The Iowa Supreme Court struck down a ban on gay marriage as unconstitutional Friday and ruled that the rural midwestern state must allow gay and lesbian women "full access" to the institution of civil marriage.
Only two other US states currently recognize same-sex marriage -- Connecticut and Massachusetts -- while nine others grant some of the legal benefits of marriage to gay couples through "civil unions" or domestic partnership laws.
In a unanimous opinion, the Iowa Supreme Court ruled that the state's ban on gay marriage "violates the equal protection clause of the Iowa Constitution."
"Consequently, the language in Iowa Code section 595.2 limiting civil marriage to a man and a woman must be stricken from the statute, and the remaining statutory language must be interpreted and applied in a manner allowing gay and lesbian people full access to the institution of civil marriage," the 69-page ruling concluded.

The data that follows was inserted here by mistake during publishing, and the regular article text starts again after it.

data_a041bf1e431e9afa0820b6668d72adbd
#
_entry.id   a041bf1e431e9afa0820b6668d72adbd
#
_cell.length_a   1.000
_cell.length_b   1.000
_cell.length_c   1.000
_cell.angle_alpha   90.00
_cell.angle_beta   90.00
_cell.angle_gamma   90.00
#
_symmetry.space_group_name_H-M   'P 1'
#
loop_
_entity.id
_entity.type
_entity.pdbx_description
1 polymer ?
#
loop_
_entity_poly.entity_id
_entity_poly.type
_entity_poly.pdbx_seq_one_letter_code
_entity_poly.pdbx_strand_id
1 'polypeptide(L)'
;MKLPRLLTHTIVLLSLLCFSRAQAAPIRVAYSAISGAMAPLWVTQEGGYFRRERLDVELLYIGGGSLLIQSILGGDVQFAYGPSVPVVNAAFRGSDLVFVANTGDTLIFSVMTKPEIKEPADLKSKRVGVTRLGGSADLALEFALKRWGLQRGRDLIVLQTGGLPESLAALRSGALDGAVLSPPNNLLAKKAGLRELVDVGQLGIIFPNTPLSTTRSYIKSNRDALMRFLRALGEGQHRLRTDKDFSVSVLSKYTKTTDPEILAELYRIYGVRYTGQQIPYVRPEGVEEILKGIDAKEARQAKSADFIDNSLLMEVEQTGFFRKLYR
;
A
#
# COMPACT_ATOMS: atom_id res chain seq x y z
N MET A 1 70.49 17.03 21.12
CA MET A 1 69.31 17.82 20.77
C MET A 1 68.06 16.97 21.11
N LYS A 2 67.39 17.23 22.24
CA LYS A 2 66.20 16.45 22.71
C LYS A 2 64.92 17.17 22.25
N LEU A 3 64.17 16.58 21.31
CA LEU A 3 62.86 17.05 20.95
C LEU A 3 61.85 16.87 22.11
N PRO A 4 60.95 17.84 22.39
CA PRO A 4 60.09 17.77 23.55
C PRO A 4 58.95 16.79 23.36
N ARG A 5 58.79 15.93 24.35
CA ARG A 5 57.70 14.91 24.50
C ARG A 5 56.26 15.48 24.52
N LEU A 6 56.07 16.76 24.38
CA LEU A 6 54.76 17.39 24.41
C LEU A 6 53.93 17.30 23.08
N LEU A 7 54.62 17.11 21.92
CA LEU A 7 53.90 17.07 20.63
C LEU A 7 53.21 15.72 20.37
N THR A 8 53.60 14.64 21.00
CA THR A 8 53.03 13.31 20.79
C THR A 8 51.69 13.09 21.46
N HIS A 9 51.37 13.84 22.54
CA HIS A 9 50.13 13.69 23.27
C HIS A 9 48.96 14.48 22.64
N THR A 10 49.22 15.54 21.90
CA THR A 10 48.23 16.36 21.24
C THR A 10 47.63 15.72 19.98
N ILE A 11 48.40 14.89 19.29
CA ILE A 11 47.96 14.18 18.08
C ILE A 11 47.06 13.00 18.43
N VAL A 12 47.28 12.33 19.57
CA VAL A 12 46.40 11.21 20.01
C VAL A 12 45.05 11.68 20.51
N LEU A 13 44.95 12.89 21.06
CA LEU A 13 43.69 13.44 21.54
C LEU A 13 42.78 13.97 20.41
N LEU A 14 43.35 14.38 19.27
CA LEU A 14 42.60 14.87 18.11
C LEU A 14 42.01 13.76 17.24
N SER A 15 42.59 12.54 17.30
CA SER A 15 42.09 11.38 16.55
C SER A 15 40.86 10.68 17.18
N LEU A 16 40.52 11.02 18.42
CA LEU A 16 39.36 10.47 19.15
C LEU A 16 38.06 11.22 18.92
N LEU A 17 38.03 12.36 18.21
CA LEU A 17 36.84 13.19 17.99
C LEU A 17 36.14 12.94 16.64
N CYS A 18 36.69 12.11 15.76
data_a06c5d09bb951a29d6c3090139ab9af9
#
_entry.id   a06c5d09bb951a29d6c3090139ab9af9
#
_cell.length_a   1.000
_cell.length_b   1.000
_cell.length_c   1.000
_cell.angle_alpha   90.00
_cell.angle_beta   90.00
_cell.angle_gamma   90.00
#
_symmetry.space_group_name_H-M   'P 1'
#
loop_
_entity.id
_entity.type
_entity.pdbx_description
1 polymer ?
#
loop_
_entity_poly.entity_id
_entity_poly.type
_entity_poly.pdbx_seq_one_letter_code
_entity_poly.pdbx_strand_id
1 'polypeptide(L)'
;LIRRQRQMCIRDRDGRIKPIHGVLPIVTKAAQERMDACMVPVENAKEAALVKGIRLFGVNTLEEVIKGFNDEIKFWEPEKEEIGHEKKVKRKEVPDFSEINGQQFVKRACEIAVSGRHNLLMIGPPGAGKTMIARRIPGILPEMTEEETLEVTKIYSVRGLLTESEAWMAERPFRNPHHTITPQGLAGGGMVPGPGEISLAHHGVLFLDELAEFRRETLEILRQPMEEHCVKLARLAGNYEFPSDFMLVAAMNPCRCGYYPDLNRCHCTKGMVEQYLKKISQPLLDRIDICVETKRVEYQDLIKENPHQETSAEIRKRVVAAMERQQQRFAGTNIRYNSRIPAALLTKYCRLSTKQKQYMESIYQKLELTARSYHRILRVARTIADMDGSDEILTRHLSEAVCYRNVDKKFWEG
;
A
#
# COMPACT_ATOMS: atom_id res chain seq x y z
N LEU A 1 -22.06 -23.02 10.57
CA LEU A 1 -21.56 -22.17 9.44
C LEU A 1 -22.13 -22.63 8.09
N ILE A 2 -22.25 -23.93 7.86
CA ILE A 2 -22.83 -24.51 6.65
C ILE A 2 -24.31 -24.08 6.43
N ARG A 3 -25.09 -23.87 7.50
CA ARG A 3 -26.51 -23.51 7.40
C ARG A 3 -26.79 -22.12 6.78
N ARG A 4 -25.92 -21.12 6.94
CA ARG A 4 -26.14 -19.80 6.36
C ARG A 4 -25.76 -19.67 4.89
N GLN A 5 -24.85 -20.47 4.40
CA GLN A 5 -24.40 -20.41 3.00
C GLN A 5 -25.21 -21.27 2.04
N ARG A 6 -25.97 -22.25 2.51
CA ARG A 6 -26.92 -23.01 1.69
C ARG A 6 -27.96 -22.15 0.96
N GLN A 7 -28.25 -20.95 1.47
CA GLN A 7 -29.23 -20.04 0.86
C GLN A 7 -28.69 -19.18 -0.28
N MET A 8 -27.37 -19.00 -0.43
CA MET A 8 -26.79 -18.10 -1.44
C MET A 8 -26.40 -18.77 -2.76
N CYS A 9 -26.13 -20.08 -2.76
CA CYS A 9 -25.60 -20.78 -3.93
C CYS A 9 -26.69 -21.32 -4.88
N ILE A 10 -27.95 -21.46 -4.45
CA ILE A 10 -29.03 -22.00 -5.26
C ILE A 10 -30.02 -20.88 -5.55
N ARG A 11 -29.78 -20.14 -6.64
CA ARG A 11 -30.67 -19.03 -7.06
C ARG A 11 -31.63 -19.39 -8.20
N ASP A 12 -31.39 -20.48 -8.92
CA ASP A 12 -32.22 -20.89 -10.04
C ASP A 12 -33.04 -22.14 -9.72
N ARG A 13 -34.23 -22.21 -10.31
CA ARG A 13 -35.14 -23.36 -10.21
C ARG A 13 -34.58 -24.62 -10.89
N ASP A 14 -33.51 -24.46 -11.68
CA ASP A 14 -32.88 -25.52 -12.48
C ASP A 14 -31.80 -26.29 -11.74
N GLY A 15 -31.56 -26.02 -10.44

The decision was hailed by gay rights activists and the couples who challenged Iowa's ban on gay marriage.
"We've been waiting 18 years for this day," plaintiffs Jen and Dawn BarbouRoske of Iowa City said in a statement.
"We have built a life and family together-marriage is the only word that describes our commitment to each other and our family."
"Today's victory is a testament to the strength of love, hope and courage-our clients have shown an abundance of all three for many years and now at long last they will be able to marry," said Camilla Taylor, the senior staff attorney at Lambda Legal who spearheaded the lawsuit.
"This will go down as another proud day in Iowa's long history of protecting individual rights."